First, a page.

Under this head are included the creeds evolved by Prot. denominations after the period of conf. writing based on involved theol. thought had come to an end; they are considered exhibitions of unity rather than binding symbols. In gen., these creeds are less theol., more popular, and more permissive of private judgment. Many are of the nature of a covenant and emphasize voluntary agreement for the achievement of a common purpose.
1. Creeds of this type may be traced to such Anabaptist statements as the Schleitheim Confession, entitled Brüderlich Vereinigung etzlicher Kinder Gottes sieben Artikel betreffend (adopted 1527 by Swiss Anabaptists); Rechenschafft unserer Religion, Leer und Glaubens (drafted 1540 by Peter Riedemann*); the Waterland Confession entitled Korte Belydenisse des Geloofs (1577); and the Dordrecht* Confession. (See also Mennonite Churches, 2)
2. Congregationalists weaken gen. creeds and emphasize particular creeds. Each cong. has the right to formulate its own creed. Prominent among their gen. declarations: Savoy Declaration (1658; first 2 parts: preface, and revision of the Westminster Confession [see Presbyterian Confessions, 3, 4]; the pref. emphasizes a forbearance and mutual indulgence unto Saints of all persuasions, that keep unto, and hold fast the necessary foundations of faith and holiness, in all other matters extra fundamental, whether of Faith or Order; the 3d part is a Platform of Discipline); Declaration of the Faith, Church Order, and Discipline of the Congregational or Independent Dissenters (also called Declaration of Faith and Order; summary of leading Cong. doctrines of faith and order; adopted 1833 by the Congregational Union of Eng. and Wales). In Am. the following are noteworthy: Cambridge Platform (1648; approved in substance the doctrinal parts of the Westminster Confession but not its articles on discipline); Declaration of Synod of Boston (also called Confession of 1680; modified Savoy Declaration; approved Cambridge Platform in substance); statements of the Synod of Saybrook (1708; approved the Confession of 1680; adopted Heads* of Agreement; drew up the Saybrook Platform of discipline) and of the National Council of Boston (1865; adopted the Burial Hill Declaration, which expressed adherence to faith and order substantially as embodied in the Cambridge Platform and in the Confession of 1680, and a brief statement of polity). (See also United Church of Christ, I A 1, 2)
3. Two large bodies emerged in early 17th c. Bap. hist. in Eng.: Arminian (also called Gen. because they believed in gen. or universal atonement) and Calvinist (also called Particular, because they believed in particular redemption). (See also Baptist Churches, 2). Baptists do not consider creeds as tests of orthodoxy, but as portrayals of unanimity. Creeds of Particular Baptists include: London Confession (The Confession of Faith of those Churches Which are Commonly [though falsely] called Anabaptists; adopted by 7 Bap. chs. 1644); Somerset Confession (A Confession of the Faith of Several Churches of Christ in the County of Somerset, and of Some Churches in the Counties Neer Adjacent; 1656); Second London Confession (Confession of Faith Put Forth by the Elders and Brethren of Many Congregations of Christians [Baptized Upon Profession of Their Faith] in London and the Country; 1677; reprinted 1688; reaffirmed 1689; sometimes called Confession of 1688; based on Westminster Confession [see Presbyterian Confessions, 3]); Philadelphia Confession (Second London Confession with the addition of Art. XXIII and XXXI; pub. authorized 1742 by the Philadelphia Bap. Assoc., organized 1707; printed 1743). Some early important declarations of Arminian (Gen.) Baps.: Short Confession of Faith in XX Articles by John Smyth, ca. 1609; A Declaration of Faith of English People Remaining at Amsterdam in Holland (1611; election conditioned by foreknown faith; reprobation by foreknown unbelief; perseverance denied); The Faith and Practise of Thirty Congregations, Gathered According to the Primitive Pattern, adopted 1651 by congs. of Lincolnshire, Leicestershire, and adjoining counties; Midland Association Confession (Sixteen Articles of Faith and Order Unanimously Assented to by the Messengers Met at Warwick, the 3rd Day of the 3rd Month, 1655); The Standard Confession (also called London Confession; A Brief Confession or Declaration of Faith, adopted 1660 at London); An Orthodox Creed (An Orthodox Creed, or A Protestant Confession of Faith, Being an Essay to Unite and Confirm All True Protestants in the Fundamental Articles of the Christian Religion, Against the Errors and Heresies of Rome; endorsed 1678; approaches Calvinism). More recent statements by Baps.: Declaration of Faith (drawn up by J. N. Brown* and others ca. 1833; pub. by New Hampshire Bap. Conv.; widely accepted in Am.); Abstract* of Principles; and Statement of Committee on Baptist Faith and Message (adopted by S Bap. Conv. 1925).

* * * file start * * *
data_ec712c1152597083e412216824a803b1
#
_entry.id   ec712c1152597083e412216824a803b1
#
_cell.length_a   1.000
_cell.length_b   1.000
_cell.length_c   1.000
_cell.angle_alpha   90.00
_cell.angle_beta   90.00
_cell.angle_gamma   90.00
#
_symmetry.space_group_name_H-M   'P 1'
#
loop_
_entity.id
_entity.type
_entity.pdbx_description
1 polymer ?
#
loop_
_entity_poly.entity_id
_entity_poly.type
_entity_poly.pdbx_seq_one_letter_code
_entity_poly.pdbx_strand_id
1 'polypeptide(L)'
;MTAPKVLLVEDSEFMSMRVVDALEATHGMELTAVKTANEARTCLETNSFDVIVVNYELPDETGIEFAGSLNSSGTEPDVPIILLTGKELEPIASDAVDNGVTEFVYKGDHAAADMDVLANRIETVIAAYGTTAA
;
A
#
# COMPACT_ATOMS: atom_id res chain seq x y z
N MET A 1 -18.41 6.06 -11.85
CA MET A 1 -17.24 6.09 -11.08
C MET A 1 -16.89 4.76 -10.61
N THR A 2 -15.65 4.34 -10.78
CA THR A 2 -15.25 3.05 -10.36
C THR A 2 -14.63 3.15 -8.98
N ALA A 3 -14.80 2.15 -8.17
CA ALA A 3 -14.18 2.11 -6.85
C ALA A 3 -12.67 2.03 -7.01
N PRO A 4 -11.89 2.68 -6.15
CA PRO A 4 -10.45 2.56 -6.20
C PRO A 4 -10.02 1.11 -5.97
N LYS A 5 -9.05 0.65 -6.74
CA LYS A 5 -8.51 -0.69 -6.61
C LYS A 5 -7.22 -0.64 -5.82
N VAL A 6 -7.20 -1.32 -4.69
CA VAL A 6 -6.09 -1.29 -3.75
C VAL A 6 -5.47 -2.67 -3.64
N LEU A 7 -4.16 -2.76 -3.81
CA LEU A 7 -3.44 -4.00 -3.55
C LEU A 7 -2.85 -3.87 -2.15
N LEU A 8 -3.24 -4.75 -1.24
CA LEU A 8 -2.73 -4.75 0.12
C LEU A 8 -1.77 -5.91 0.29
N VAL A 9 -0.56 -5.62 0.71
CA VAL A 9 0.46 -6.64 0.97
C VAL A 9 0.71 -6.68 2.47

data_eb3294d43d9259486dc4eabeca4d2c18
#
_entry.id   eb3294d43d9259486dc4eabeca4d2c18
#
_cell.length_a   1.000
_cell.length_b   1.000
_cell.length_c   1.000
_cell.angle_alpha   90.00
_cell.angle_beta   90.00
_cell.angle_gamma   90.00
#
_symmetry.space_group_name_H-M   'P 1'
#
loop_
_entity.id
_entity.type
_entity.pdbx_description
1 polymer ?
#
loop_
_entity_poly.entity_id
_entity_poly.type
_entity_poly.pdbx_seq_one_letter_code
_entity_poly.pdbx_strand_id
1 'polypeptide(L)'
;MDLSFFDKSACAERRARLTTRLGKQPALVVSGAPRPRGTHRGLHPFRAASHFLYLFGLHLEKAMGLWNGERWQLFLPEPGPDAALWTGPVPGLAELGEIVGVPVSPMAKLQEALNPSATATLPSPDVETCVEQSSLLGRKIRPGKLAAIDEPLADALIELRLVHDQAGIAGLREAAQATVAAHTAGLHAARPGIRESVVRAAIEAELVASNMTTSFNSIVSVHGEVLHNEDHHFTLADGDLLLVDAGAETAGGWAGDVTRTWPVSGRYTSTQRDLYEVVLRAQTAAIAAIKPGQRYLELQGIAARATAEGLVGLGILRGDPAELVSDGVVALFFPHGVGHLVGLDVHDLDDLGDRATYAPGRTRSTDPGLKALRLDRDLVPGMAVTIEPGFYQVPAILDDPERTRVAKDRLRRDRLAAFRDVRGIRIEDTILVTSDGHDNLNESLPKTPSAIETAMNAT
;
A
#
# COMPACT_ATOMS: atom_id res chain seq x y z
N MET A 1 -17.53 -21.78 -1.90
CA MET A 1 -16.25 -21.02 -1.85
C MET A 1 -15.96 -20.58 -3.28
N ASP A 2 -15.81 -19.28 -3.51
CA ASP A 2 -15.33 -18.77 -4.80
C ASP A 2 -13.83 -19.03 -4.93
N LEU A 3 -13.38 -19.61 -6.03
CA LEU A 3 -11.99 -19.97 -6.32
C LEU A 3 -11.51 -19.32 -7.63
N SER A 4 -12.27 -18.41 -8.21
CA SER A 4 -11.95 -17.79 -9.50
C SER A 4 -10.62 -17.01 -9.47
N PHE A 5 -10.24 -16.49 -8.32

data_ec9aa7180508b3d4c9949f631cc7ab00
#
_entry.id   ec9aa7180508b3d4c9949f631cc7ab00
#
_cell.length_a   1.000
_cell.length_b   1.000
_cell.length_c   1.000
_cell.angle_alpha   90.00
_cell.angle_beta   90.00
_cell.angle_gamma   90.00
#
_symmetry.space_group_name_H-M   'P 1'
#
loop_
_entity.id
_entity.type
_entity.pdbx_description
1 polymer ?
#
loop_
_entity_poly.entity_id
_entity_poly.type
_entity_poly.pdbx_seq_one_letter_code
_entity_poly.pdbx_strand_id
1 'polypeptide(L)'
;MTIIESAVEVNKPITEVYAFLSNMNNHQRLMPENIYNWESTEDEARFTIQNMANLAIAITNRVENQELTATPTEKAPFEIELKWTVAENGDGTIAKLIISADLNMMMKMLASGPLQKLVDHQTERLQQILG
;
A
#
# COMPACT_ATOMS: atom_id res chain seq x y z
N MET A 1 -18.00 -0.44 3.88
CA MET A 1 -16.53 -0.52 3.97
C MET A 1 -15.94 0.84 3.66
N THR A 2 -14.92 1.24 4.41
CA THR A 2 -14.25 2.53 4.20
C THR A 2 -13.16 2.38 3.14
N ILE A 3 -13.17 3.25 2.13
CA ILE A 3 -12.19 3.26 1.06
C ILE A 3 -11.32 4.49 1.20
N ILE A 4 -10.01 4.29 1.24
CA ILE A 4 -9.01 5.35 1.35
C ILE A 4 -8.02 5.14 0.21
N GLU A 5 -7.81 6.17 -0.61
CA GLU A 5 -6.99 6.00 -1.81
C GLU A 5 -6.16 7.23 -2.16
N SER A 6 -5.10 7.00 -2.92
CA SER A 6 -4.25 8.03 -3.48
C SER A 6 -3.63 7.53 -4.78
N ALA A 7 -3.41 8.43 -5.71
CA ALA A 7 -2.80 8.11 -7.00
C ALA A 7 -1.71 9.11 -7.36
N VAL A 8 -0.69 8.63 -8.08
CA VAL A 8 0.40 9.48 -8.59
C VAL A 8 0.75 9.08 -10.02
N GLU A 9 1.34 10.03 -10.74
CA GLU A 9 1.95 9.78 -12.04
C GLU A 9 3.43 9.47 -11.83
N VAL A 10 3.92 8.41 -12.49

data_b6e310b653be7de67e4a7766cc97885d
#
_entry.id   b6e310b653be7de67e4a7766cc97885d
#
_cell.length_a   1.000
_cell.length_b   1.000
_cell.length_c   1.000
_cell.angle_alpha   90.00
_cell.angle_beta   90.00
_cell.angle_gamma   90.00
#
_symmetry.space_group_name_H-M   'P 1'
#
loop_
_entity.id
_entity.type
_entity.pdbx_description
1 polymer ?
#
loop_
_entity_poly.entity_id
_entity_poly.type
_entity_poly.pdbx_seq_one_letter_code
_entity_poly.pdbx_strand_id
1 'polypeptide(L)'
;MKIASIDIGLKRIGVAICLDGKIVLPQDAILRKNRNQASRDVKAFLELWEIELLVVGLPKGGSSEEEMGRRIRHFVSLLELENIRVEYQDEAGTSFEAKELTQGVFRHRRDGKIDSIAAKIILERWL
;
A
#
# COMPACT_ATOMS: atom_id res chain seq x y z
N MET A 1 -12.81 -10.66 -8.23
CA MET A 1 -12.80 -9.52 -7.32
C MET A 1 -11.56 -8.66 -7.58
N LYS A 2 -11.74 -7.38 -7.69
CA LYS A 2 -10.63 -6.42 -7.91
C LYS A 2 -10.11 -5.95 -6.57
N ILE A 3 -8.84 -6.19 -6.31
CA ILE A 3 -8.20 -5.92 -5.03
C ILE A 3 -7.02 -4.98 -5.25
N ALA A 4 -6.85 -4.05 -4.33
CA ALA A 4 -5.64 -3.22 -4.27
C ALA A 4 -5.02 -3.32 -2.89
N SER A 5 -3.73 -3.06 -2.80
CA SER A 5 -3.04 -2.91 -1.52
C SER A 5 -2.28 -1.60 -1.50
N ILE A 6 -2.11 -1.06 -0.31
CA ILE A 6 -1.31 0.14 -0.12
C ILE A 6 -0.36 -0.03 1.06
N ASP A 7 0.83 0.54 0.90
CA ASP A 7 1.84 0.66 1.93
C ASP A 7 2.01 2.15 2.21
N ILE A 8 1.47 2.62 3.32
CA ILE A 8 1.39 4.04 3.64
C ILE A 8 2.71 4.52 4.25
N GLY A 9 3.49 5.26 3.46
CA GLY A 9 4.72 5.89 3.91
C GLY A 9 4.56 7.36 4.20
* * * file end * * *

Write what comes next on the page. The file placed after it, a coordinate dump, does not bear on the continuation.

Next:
6. Meth. creeds allow for development. In addition to the Bible, Methodists recognize 3 classes of confessional guides or standards: a. Twenty-five Articles of Religion (adopted 1784 at Baltimore; prepared by J. Wesley from Thirty-nine Articles [see Anglican Confessions, 6]); b. Wesley's Sermons and Notes on the New Testament; c. Book of Discipline and several catechisms (1852, 1868). See also Methodist Churches.
W. Walker, The Creeds and Platforms of Congregationalism (New York, 1893); P. Schaff, The Creeds of Christendom, 6th ed., 3 vols. (New York, 1931); T. B. Neely, Doctrinal Standards of Methodism, Including the Methodist Episcopal Churches (New York, 1918); J. C. Wenger, The Doctrines of the Mennonites (Scottdale, Pennsylvania, 1950); W. L. Lumpkin, Baptist Confessions of Faith (Chicago, 1959); Creeds of the Churches, ed. J. H. Leith (Chicago, 1963). EL
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